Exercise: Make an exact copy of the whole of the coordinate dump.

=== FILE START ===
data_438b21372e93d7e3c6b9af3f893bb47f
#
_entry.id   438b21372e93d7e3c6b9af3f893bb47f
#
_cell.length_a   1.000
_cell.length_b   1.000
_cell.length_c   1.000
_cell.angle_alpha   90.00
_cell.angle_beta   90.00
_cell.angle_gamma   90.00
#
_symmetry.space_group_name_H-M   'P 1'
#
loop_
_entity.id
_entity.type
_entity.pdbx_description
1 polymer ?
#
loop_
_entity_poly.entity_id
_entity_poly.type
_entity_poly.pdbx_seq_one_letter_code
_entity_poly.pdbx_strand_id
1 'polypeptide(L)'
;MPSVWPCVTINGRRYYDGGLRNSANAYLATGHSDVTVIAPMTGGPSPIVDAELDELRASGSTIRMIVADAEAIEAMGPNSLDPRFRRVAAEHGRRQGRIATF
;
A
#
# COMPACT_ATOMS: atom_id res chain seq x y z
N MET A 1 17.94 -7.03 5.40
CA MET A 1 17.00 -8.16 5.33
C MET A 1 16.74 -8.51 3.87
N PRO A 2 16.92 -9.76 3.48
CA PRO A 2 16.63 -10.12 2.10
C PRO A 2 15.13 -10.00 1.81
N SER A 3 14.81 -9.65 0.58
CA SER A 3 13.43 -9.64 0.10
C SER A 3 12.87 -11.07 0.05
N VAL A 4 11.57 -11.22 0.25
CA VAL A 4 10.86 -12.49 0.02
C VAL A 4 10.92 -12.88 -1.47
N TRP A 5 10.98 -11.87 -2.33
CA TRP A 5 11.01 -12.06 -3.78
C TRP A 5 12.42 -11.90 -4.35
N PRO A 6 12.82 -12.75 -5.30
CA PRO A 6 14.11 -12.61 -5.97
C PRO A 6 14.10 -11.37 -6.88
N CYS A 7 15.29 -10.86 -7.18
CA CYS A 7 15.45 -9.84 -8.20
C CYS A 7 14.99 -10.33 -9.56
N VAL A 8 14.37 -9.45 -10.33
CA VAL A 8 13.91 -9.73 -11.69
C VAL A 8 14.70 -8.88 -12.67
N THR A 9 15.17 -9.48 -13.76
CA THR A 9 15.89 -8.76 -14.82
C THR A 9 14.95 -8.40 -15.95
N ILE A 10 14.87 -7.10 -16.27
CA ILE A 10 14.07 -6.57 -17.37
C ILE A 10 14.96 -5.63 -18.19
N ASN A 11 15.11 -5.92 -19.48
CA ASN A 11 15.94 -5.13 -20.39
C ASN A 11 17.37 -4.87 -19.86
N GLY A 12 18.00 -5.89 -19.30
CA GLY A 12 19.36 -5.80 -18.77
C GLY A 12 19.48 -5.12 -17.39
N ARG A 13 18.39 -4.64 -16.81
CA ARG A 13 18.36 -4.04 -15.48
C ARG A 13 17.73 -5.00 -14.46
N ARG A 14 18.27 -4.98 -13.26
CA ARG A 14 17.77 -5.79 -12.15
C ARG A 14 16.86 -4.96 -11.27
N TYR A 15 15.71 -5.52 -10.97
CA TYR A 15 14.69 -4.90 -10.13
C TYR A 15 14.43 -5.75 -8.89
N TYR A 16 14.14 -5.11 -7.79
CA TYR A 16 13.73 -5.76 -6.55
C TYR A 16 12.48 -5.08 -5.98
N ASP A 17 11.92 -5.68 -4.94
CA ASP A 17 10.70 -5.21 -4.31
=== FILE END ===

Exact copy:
data_438b21372e93d7e3c6b9af3f893bb47f
#
_entry.id   438b21372e93d7e3c6b9af3f893bb47f
#
_cell.length_a   1.000
_cell.length_b   1.000
_cell.length_c   1.000
_cell.angle_alpha   90.00
_cell.angle_beta   90.00
_cell.angle_gamma   90.00
#
_symmetry.space_group_name_H-M   'P 1'
#
loop_
_entity.id
_entity.type
_entity.pdbx_description
1 polymer ?
#
loop_
_entity_poly.entity_id
_entity_poly.type
_entity_poly.pdbx_seq_one_letter_code
_entity_poly.pdbx_strand_id
1 'polypeptide(L)'
;MPSVWPCVTINGRRYYDGGLRNSANAYLATGHSDVTVIAPMTGGPSPIVDAELDELRASGSTIRMIVADAEAIEAMGPNSLDPRFRRVAAEHGRRQGRIATF
;
A
#
# COMPACT_ATOMS: atom_id res chain seq x y z
N MET A 1 17.94 -7.03 5.40
CA MET A 1 17.00 -8.16 5.33
C MET A 1 16.74 -8.51 3.87
N PRO A 2 16.92 -9.76 3.48
CA PRO A 2 16.63 -10.12 2.10
C PRO A 2 15.13 -10.00 1.81
N SER A 3 14.81 -9.65 0.58
CA SER A 3 13.43 -9.64 0.10
C SER A 3 12.87 -11.07 0.05
N VAL A 4 11.57 -11.22 0.25
CA VAL A 4 10.86 -12.49 0.02
C VAL A 4 10.92 -12.88 -1.47
N TRP A 5 10.98 -11.87 -2.33
CA TRP A 5 11.01 -12.06 -3.78
C TRP A 5 12.42 -11.90 -4.35
N PRO A 6 12.82 -12.75 -5.30
CA PRO A 6 14.11 -12.61 -5.97
C PRO A 6 14.10 -11.37 -6.88
N CYS A 7 15.29 -10.86 -7.18
CA CYS A 7 15.45 -9.84 -8.20
C CYS A 7 14.99 -10.33 -9.56
N VAL A 8 14.37 -9.45 -10.33
CA VAL A 8 13.91 -9.73 -11.69
C VAL A 8 14.70 -8.88 -12.67
N THR A 9 15.17 -9.48 -13.76
CA THR A 9 15.89 -8.76 -14.82
C THR A 9 14.95 -8.40 -15.95
N ILE A 10 14.87 -7.10 -16.27
CA ILE A 10 14.07 -6.57 -17.37
C ILE A 10 14.96 -5.63 -18.19
N ASN A 11 15.11 -5.92 -19.48
CA ASN A 11 15.94 -5.13 -20.39
C ASN A 11 17.37 -4.87 -19.86
N GLY A 12 18.00 -5.89 -19.30
CA GLY A 12 19.36 -5.80 -18.77
C GLY A 12 19.48 -5.12 -17.39
N ARG A 13 18.39 -4.64 -16.81
CA ARG A 13 18.36 -4.04 -15.48
C ARG A 13 17.73 -5.00 -14.46
N ARG A 14 18.27 -4.98 -13.26
CA ARG A 14 17.77 -5.79 -12.15
C ARG A 14 16.86 -4.96 -11.27
N TYR A 15 15.71 -5.52 -10.97
CA TYR A 15 14.69 -4.90 -10.13
C TYR A 15 14.43 -5.75 -8.89
N TYR A 16 14.14 -5.11 -7.79
CA TYR A 16 13.73 -5.76 -6.55
C TYR A 16 12.48 -5.08 -5.98
N ASP A 17 11.92 -5.68 -4.94
CA ASP A 17 10.70 -5.21 -4.31